Politics

Political news

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The Missouri Senate on Tuesday debated Governor Parson’s transportation proposal, which would allocate $350 million to repair 250 bridges across the state, as well as the alternative presented by Republicans in the House.

House members have approved a plan to allocate $100 million a year for the next four years to repair bridges around the state.

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With concerns that Missouri won’t generate enough revenue to meet budget demands this fiscal year, one lawmaker expressed her concerns about the shortfall.

According to a report released on Wednesday, taxes up to this same point in March had generated over 4 percent less in revenue than last year.

The state is stuck in a waiting game until April 15, the last day for Missouri citizens to file their taxes.

In a press conference on Thursday, Senator Gina Walsh said she’s not sure how the state will pay for upcoming projects.

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Businesses that are contracted with the state of Missouri may soon be prohibited from boycotting Israel if a House bill, which was discussed on Tuesday, makes it to the Governor’s desk.

A similar bill was introduced last year under the Greitens administration and has been enacted into law in 24 other states, according to the bill’s sponsor. Under the bill, any business that is awarded a contract to work with the state would not be allowed to boycott Israel.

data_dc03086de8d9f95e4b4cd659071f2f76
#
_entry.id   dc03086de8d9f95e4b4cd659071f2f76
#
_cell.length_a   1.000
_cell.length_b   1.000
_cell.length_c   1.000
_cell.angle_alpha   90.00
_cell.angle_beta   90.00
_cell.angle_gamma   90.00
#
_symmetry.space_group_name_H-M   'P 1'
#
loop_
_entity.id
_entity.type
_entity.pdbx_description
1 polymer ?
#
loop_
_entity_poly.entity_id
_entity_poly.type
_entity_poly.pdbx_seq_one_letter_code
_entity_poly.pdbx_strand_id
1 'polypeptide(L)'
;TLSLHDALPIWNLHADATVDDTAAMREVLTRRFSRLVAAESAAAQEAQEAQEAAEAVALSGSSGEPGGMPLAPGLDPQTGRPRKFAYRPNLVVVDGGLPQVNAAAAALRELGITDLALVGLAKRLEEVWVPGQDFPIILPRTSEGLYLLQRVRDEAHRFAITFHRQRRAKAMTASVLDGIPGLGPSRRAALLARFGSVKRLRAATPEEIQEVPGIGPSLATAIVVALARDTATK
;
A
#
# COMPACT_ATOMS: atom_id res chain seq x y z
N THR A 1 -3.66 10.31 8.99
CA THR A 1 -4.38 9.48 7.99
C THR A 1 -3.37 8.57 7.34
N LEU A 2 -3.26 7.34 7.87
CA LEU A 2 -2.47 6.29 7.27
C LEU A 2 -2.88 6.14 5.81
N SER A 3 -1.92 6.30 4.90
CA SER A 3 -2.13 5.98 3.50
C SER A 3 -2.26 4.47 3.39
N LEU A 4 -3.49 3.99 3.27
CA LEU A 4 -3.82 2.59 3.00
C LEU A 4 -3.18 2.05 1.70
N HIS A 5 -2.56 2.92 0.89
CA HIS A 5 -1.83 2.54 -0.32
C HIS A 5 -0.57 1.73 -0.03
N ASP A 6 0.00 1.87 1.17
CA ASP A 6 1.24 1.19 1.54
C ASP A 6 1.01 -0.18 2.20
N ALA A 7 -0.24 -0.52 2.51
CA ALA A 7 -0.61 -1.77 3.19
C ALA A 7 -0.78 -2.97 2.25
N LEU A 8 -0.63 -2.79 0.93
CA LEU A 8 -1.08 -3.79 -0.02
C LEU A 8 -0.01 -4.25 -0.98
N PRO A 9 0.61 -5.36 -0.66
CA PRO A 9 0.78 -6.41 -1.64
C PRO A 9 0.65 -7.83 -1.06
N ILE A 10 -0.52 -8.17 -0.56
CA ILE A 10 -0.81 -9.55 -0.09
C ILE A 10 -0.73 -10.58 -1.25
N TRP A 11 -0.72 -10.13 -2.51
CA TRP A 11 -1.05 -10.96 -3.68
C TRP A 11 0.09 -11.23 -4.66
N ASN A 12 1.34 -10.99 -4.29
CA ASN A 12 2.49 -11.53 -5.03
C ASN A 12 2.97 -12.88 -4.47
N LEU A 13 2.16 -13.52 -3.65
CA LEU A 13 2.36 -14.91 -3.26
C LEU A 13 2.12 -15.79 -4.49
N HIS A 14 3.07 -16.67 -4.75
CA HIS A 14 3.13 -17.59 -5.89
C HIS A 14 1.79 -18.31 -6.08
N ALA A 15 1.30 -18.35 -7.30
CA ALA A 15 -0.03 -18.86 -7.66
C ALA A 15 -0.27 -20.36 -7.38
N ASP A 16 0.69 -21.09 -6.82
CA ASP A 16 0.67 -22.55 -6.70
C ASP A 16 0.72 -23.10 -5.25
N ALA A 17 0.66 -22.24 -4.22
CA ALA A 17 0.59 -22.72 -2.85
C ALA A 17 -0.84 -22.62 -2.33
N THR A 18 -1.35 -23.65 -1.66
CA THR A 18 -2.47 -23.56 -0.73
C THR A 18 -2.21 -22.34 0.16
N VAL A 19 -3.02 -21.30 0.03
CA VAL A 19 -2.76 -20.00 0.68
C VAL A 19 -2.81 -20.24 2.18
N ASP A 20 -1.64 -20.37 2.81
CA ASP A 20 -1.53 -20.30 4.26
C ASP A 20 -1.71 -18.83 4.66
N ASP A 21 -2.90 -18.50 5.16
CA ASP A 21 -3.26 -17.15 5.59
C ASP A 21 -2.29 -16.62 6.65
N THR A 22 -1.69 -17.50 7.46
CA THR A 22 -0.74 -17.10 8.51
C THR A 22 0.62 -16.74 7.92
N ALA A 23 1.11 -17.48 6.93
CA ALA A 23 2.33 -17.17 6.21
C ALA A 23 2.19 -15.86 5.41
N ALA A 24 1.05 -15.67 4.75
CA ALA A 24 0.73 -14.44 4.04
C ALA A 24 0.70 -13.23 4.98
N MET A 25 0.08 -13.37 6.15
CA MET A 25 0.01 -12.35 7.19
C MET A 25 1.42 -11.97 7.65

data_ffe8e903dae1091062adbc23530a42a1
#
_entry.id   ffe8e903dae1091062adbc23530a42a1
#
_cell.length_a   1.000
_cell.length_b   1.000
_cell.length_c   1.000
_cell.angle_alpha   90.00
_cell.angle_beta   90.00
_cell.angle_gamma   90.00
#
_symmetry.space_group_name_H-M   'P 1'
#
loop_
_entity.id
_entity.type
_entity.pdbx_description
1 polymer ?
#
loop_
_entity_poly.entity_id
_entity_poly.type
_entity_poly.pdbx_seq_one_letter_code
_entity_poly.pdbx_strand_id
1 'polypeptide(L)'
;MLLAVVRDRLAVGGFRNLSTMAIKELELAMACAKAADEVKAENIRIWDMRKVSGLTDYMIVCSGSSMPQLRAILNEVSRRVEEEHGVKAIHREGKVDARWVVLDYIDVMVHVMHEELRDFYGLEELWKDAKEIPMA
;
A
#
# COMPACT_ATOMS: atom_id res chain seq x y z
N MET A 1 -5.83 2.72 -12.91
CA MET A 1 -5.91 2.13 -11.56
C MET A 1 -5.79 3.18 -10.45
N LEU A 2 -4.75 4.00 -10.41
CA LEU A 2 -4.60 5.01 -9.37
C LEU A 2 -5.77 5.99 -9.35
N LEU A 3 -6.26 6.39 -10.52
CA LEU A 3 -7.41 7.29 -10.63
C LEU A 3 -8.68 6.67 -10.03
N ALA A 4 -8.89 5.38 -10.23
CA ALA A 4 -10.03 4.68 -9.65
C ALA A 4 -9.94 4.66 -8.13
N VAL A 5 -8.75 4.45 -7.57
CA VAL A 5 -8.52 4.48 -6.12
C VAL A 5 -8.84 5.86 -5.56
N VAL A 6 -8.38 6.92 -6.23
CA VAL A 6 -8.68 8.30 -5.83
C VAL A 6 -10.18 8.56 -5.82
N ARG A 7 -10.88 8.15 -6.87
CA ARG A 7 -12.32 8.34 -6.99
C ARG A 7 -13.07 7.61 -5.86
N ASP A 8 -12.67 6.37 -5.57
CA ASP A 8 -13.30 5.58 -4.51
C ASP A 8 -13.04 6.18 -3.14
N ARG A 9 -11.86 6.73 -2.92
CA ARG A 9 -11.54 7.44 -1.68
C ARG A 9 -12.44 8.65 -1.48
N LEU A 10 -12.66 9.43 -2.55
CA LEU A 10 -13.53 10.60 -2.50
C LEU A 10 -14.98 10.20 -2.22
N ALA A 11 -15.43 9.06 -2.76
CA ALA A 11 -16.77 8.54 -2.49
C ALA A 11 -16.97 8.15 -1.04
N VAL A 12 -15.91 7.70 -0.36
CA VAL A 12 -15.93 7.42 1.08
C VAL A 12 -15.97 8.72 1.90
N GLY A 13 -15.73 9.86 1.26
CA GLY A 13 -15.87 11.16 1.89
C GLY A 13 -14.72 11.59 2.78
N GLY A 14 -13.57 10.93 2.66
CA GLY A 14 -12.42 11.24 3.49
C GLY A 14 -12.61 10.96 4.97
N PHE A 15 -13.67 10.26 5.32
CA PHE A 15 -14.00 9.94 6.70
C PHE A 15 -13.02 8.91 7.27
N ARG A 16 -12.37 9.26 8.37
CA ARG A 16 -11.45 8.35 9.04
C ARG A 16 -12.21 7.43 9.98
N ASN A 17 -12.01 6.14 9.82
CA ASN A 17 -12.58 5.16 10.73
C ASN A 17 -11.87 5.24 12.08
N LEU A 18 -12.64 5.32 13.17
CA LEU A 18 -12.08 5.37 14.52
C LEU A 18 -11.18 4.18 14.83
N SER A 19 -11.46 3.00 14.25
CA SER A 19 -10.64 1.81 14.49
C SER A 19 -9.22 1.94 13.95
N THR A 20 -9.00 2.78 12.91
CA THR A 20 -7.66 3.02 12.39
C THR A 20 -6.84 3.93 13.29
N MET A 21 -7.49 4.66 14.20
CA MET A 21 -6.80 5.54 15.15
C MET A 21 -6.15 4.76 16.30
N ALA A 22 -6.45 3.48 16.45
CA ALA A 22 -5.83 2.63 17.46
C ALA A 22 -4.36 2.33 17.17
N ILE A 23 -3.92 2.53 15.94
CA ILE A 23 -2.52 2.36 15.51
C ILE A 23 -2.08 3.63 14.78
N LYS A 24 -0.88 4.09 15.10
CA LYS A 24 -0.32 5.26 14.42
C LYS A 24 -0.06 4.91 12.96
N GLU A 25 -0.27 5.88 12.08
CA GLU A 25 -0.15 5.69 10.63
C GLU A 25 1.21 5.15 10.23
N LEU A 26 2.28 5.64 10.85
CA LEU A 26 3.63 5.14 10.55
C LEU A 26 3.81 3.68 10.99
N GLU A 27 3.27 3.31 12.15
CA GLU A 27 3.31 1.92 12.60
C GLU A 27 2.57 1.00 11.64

Lindsey Grojean/KRCU

Banning “dark money” is at the top of Elad Gross’ list of priorities in Missouri politics.

The constitutional attorney from St. Louis has his eyes set on the Missouri Attorney General race of 2020, and says his campaign will ‘not be taking any corporate money’. Gross served as an assistant to former Missouri Attorney General Chris Koster, worked as a special public defender for the state, and currently directs the Education Exchange Corp in St. Louis.

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A Missouri motor fuel tax is up for discussion again, only months after voters rejected it. Proposition D proposed a 10-cent increase in the motor fuel tax over four years, but did not pass last November. Thursday, the Senate heard a similar bill–and this time it wouldn’t be up to the voters.

The bill’s sponsor, Senator Doug Libla, said in a hearing on Thursday that the state has a duty to take care of its roads and bridges. He declared the bill an “emergency act,” meaning it would go into effect if passed in this legislative session.

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